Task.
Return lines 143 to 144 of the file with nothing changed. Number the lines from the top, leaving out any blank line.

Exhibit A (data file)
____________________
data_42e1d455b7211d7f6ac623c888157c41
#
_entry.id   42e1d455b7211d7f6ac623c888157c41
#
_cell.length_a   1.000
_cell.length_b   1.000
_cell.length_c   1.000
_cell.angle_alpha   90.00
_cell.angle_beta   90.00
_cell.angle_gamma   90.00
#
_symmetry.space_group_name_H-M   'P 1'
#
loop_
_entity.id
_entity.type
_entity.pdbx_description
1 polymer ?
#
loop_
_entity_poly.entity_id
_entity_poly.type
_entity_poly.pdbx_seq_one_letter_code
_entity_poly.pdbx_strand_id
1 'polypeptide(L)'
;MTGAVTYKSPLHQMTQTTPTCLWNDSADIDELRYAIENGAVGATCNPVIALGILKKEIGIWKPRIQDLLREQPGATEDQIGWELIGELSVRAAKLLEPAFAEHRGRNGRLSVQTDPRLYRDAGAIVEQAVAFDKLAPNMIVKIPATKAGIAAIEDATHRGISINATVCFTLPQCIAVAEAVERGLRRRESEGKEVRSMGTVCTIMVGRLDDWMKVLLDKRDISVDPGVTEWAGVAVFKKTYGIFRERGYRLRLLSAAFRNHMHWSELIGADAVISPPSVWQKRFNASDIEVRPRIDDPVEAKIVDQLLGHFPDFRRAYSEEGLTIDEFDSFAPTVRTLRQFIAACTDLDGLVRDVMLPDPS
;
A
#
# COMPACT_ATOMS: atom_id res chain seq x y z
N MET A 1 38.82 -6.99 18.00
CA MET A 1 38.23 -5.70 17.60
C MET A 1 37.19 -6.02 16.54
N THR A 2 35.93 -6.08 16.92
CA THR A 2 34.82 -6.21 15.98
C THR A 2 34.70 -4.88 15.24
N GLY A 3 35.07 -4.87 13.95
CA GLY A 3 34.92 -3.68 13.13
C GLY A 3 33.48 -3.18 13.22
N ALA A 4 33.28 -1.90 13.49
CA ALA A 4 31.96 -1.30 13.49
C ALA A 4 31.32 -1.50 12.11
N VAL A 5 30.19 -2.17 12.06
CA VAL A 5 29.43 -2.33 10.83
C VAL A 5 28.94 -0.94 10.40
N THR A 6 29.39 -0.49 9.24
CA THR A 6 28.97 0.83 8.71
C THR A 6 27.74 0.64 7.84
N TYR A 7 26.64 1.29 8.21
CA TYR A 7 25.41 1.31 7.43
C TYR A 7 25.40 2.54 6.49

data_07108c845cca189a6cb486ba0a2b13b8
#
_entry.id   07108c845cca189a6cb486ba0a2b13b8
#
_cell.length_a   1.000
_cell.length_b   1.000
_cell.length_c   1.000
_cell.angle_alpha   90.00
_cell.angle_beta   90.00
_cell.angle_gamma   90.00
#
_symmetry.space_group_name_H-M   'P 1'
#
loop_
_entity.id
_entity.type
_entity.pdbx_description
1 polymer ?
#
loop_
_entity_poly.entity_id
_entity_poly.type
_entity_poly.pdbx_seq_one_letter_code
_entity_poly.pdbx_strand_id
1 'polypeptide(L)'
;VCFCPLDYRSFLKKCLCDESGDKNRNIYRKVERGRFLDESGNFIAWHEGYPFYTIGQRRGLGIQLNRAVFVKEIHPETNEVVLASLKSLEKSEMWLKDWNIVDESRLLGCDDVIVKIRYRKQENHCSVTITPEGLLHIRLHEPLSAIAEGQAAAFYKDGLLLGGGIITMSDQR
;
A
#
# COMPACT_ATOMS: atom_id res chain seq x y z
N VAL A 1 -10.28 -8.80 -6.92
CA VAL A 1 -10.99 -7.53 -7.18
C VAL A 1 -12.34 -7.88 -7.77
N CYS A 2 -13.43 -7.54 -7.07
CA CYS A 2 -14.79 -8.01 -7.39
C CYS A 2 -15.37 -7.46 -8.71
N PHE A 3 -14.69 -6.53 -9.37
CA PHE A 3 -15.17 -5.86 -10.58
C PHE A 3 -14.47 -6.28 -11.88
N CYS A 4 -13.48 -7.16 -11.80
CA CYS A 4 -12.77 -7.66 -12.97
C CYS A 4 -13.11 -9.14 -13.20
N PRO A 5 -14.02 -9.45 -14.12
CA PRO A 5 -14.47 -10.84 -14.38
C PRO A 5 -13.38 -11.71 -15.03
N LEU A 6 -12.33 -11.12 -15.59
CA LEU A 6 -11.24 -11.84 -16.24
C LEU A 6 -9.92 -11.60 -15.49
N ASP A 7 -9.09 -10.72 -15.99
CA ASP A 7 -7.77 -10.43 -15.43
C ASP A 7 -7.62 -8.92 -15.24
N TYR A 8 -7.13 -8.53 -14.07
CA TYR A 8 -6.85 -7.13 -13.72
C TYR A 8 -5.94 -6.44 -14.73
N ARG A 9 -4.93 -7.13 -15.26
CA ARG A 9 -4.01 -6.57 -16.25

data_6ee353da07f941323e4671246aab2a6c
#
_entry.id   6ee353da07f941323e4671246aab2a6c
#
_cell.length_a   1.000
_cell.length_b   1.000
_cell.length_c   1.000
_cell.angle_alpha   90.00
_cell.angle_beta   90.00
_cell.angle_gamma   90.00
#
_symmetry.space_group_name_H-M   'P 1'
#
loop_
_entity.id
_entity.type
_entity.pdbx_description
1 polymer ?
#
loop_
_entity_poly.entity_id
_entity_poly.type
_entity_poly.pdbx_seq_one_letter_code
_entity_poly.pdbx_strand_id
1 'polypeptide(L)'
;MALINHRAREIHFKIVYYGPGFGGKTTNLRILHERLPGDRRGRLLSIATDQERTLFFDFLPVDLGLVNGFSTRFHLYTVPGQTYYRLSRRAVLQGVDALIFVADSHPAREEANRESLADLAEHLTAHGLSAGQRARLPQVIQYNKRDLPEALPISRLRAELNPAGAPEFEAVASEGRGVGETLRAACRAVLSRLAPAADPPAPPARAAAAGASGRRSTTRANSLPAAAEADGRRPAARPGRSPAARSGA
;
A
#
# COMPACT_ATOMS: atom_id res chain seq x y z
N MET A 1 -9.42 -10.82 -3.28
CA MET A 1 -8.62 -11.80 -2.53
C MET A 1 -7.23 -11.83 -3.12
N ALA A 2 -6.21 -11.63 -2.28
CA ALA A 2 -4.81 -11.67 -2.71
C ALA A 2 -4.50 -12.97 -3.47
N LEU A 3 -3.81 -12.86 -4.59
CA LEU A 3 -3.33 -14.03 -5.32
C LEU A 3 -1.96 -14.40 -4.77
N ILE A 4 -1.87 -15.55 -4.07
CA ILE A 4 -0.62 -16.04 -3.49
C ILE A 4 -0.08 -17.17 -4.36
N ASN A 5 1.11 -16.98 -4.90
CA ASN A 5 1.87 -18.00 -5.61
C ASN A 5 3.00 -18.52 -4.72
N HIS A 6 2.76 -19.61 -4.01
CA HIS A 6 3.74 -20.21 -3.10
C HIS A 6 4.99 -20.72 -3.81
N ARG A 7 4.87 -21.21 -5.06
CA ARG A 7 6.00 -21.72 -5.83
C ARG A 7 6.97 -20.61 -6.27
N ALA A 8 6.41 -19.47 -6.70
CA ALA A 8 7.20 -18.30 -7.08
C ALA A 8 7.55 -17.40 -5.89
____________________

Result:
C ALA A 2 -4.50 -12.97 -3.47
N LEU A 3 -3.81 -12.86 -4.59